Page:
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Panpsychism as an Underlying Theme in Western Philosophy A Survey Paper

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Abstract:

Panpsychism is the view that all things have a mind, or a mind-like quality. Contrary to the common view that panpsychism is a fringe or 'absurd' theory of mind, it in fact has a long and noble tradition within western philosophy. In the forms of animism and polytheism, panpsychism was the dominant view for most if not all of the pre-historical era. In the early years of western thought it was widely accepted though not often explicitly argued for. The emergence of Aristotelian philosophy and Christian theology subverted it for a number of centuries, but it made a comeback with early Renaissance naturalist philosophers of the sixteenth century. Though still a minority view, it grew steadily in support through the seventeenth and eighteenth centuries, reaching a zenith in the late 1800s and early 1900s. With the advent of logical positivism and linguistic/analytic philosophy, panpsychism was once again driven down (along with most all metaphysical theories) to a relatively low status. In the past few years, however, panpsychism has once more become the topic of serious philosophical inquiry.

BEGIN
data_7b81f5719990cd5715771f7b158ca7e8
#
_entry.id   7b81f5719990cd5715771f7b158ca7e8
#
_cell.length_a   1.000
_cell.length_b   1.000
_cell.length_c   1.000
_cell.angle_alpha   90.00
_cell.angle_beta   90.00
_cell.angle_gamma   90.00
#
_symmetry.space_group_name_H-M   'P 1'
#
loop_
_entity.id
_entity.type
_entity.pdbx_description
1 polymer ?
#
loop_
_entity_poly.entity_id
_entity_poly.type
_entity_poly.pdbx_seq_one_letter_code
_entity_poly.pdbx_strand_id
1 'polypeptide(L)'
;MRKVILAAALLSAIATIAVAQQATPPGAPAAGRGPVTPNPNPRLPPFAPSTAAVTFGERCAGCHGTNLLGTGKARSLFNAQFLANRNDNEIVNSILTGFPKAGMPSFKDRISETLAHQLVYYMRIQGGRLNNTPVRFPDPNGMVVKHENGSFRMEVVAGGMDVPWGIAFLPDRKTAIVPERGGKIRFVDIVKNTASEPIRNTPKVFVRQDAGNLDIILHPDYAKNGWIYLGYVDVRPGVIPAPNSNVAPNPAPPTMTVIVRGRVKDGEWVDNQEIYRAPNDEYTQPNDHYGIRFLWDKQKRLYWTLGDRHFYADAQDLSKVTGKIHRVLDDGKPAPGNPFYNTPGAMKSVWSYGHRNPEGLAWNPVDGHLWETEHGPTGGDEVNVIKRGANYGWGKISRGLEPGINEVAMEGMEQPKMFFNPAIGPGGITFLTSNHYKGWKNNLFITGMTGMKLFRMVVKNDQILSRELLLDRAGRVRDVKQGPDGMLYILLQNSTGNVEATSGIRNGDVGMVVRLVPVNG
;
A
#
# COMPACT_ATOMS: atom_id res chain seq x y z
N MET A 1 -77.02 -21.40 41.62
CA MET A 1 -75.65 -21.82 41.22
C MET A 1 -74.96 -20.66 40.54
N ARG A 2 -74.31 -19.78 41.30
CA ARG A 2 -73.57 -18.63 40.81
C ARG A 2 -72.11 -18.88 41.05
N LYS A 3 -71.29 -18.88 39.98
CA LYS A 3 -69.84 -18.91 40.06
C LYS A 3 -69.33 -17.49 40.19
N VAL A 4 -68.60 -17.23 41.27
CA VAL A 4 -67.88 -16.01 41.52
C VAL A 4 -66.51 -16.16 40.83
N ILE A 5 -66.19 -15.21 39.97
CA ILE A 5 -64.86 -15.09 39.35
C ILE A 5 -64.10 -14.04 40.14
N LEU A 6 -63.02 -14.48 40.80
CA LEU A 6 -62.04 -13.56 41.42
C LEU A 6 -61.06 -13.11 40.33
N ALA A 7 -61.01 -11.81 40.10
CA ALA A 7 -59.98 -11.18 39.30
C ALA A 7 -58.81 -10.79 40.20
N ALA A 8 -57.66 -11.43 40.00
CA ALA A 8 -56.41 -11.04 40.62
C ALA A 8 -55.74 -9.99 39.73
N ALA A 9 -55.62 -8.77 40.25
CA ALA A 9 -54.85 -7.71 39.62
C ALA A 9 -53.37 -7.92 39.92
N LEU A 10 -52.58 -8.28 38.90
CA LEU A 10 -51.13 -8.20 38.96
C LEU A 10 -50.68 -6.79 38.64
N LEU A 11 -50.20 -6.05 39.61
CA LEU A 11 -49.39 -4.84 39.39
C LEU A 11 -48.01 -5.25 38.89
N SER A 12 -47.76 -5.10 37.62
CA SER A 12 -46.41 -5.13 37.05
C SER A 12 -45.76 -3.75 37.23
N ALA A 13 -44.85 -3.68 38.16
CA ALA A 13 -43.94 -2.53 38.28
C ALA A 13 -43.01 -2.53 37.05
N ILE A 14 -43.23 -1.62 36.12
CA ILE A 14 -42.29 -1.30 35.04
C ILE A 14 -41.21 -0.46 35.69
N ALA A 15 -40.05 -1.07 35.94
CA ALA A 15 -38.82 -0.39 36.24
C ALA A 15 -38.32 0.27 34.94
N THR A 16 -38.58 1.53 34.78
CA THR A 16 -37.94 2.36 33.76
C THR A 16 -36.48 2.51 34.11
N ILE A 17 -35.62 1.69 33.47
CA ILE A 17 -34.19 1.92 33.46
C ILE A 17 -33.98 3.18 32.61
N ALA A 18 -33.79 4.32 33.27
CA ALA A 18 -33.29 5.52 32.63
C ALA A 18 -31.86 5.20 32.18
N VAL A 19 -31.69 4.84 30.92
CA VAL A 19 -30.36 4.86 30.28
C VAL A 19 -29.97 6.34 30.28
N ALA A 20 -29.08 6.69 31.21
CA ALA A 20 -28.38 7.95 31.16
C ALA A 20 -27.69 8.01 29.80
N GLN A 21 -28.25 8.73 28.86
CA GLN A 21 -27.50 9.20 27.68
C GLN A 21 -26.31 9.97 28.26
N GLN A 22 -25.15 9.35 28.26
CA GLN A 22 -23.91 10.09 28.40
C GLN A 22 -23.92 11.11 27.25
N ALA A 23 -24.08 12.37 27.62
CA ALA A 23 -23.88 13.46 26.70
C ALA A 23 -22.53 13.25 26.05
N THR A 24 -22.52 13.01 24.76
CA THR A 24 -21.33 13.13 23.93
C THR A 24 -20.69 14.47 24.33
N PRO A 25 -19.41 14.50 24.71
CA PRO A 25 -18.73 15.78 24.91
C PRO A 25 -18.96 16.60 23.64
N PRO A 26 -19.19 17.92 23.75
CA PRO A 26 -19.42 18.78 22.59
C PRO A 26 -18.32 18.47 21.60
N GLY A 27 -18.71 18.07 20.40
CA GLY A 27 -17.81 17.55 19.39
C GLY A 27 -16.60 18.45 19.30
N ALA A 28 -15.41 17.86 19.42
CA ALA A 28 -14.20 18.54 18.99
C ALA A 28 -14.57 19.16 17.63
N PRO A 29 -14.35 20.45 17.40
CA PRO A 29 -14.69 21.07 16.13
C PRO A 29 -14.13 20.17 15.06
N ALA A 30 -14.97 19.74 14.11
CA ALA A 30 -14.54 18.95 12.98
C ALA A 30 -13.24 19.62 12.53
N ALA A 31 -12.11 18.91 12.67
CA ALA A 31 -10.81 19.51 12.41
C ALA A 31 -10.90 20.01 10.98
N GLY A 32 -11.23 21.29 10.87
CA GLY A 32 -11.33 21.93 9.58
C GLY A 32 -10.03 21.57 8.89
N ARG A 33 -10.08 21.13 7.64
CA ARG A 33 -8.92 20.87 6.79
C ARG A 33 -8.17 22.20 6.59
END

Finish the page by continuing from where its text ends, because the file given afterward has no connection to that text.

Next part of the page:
Document Type: Research Article

Affiliations: 42231 Ladywood Dr., Northville, MI 48167, USA., Email: Skrbina@aol.com

Publication date: January 1, 2003

imp/jcs/2003/00000010/00000003/1333
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